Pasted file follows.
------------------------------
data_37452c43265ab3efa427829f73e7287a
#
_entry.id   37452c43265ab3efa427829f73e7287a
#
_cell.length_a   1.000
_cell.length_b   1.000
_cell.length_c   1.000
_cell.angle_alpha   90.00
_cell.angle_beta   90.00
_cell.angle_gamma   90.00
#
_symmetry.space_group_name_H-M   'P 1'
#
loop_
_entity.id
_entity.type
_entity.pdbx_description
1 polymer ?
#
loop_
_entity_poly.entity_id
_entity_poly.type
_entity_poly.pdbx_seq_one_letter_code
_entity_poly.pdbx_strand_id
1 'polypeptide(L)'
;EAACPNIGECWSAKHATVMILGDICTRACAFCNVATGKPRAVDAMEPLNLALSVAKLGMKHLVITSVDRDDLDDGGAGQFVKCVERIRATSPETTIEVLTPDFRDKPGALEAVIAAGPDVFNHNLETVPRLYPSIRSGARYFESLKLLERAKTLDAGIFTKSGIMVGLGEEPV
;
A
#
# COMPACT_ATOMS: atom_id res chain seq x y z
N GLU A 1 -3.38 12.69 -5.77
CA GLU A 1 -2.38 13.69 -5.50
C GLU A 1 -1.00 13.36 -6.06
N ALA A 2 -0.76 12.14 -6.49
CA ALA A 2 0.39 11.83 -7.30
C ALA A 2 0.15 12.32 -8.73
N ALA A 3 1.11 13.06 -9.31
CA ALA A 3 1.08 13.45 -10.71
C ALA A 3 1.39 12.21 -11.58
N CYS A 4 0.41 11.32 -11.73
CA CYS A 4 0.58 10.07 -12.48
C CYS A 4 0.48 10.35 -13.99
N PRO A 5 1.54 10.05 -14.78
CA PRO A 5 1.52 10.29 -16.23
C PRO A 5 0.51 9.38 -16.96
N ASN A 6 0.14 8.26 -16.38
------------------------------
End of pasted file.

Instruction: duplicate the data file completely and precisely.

data_37452c43265ab3efa427829f73e7287a
#
_entry.id   37452c43265ab3efa427829f73e7287a
#
_cell.length_a   1.000
_cell.length_b   1.000
_cell.length_c   1.000
_cell.angle_alpha   90.00
_cell.angle_beta   90.00
_cell.angle_gamma   90.00
#
_symmetry.space_group_name_H-M   'P 1'
#
loop_
_entity.id
_entity.type
_entity.pdbx_description
1 polymer ?
#
loop_
_entity_poly.entity_id
_entity_poly.type
_entity_poly.pdbx_seq_one_letter_code
_entity_poly.pdbx_strand_id
1 'polypeptide(L)'
;EAACPNIGECWSAKHATVMILGDICTRACAFCNVATGKPRAVDAMEPLNLALSVAKLGMKHLVITSVDRDDLDDGGAGQFVKCVERIRATSPETTIEVLTPDFRDKPGALEAVIAAGPDVFNHNLETVPRLYPSIRSGARYFESLKLLERAKTLDAGIFTKSGIMVGLGEEPV
;
A
#
# COMPACT_ATOMS: atom_id res chain seq x y z
N GLU A 1 -3.38 12.69 -5.77
CA GLU A 1 -2.38 13.69 -5.50
C GLU A 1 -1.00 13.36 -6.06
N ALA A 2 -0.76 12.14 -6.49
CA ALA A 2 0.39 11.83 -7.30
C ALA A 2 0.15 12.32 -8.73
N ALA A 3 1.11 13.06 -9.31
CA ALA A 3 1.08 13.45 -10.71
C ALA A 3 1.39 12.21 -11.58
N CYS A 4 0.41 11.32 -11.73
CA CYS A 4 0.58 10.07 -12.48
C CYS A 4 0.48 10.35 -13.99
N PRO A 5 1.54 10.05 -14.78
CA PRO A 5 1.52 10.29 -16.23
C PRO A 5 0.51 9.38 -16.96
N ASN A 6 0.14 8.26 -16.38